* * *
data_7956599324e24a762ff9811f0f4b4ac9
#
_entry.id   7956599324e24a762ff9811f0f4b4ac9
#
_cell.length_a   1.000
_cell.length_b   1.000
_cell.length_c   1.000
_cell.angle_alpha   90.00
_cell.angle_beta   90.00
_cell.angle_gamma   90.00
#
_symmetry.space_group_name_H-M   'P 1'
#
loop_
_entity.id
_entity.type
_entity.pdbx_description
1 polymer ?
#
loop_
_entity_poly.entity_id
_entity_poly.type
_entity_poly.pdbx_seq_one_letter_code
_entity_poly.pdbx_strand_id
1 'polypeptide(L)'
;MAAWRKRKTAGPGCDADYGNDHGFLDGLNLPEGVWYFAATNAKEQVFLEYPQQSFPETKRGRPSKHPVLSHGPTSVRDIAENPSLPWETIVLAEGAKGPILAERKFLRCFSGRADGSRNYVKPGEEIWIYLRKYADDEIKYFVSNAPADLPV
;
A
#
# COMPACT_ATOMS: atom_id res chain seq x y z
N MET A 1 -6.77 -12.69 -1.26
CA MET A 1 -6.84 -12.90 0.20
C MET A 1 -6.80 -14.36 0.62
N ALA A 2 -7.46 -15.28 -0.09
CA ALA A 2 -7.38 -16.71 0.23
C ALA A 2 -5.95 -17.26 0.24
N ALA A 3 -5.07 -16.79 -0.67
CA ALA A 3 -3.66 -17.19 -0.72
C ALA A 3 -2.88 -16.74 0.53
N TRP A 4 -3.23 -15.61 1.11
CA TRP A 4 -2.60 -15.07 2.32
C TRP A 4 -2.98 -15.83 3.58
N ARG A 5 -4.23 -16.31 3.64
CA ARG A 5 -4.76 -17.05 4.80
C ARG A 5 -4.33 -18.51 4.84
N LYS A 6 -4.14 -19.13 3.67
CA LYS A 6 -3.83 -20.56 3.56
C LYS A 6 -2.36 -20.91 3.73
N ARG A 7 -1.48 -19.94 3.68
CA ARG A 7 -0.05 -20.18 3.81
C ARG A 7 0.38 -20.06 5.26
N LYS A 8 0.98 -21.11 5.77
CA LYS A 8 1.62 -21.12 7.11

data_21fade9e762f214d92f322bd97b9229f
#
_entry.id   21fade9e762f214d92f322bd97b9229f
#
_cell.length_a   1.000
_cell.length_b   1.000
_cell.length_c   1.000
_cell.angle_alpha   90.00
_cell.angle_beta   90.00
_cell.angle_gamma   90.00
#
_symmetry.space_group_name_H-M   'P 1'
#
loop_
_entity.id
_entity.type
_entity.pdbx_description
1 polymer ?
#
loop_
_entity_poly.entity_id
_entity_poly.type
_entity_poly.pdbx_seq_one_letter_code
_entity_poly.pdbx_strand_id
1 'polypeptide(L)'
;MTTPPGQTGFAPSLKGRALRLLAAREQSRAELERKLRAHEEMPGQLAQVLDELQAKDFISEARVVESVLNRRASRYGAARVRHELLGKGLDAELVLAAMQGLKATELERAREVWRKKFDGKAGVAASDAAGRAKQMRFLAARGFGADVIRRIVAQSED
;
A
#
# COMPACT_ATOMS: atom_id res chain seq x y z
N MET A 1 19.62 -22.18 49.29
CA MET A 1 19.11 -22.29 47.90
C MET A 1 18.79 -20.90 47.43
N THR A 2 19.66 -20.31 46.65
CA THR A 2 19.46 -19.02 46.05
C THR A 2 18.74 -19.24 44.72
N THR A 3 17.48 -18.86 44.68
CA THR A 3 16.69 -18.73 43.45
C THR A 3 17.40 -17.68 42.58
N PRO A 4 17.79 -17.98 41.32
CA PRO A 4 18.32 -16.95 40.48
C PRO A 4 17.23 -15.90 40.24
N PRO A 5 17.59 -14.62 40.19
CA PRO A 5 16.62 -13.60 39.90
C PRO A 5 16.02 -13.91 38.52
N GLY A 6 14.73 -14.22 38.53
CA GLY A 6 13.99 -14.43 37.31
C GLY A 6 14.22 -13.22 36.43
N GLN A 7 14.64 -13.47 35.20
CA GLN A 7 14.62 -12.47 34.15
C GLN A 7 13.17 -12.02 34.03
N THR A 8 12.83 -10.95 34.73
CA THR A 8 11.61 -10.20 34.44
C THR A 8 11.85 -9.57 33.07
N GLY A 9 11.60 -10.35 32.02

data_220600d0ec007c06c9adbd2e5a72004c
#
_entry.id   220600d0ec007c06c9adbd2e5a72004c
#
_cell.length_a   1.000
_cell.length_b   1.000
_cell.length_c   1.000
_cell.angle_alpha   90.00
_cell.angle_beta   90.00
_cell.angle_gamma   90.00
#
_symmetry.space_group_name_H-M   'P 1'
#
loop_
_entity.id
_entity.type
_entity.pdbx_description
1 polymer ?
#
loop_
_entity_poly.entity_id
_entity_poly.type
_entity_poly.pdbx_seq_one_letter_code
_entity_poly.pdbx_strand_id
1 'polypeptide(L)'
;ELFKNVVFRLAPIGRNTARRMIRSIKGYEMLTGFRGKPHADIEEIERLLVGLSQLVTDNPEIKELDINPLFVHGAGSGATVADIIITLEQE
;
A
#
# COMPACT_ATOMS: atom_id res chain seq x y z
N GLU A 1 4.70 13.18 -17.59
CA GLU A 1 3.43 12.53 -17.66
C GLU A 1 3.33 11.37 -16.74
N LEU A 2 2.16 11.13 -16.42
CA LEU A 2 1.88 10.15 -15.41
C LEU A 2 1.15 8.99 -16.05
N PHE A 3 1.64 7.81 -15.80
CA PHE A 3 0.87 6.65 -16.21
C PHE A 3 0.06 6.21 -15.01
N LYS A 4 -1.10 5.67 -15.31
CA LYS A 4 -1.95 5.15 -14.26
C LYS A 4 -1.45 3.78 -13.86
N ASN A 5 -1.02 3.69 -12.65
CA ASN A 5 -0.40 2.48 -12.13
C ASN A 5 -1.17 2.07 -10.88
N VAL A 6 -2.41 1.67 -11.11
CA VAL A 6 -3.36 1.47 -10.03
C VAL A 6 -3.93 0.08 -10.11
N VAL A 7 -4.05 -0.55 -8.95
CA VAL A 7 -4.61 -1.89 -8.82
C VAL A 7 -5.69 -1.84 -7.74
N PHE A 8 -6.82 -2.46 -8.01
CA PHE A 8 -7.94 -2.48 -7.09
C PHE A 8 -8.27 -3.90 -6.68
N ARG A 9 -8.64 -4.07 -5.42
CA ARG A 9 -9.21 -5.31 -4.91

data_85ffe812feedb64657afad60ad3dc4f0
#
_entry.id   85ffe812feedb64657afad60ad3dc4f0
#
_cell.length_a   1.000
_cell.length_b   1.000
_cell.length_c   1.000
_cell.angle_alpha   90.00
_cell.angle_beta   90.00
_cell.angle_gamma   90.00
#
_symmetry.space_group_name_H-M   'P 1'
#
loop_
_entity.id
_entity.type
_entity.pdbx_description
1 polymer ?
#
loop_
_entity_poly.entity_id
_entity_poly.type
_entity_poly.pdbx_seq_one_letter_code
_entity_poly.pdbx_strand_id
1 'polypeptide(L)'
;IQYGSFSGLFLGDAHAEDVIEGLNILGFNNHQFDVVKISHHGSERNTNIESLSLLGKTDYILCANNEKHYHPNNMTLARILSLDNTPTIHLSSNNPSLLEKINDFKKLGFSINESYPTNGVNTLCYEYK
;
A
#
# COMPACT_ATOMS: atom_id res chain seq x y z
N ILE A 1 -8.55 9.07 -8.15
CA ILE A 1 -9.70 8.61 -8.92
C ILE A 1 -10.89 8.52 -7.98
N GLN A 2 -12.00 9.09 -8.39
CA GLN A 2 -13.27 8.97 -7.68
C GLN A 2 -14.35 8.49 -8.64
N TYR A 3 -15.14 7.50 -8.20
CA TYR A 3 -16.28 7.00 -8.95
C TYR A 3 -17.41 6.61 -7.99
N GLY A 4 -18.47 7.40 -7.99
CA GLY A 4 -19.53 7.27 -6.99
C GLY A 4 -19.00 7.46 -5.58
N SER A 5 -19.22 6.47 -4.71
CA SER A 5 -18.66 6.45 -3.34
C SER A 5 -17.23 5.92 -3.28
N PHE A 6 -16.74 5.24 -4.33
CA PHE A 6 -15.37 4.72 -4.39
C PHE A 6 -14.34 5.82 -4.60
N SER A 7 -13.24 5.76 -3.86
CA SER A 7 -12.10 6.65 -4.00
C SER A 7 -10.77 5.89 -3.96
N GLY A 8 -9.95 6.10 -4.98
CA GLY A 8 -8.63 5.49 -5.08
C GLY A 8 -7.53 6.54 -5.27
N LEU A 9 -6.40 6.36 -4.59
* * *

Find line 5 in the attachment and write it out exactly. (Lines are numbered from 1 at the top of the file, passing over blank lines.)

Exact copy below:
_cell.length_a   1.000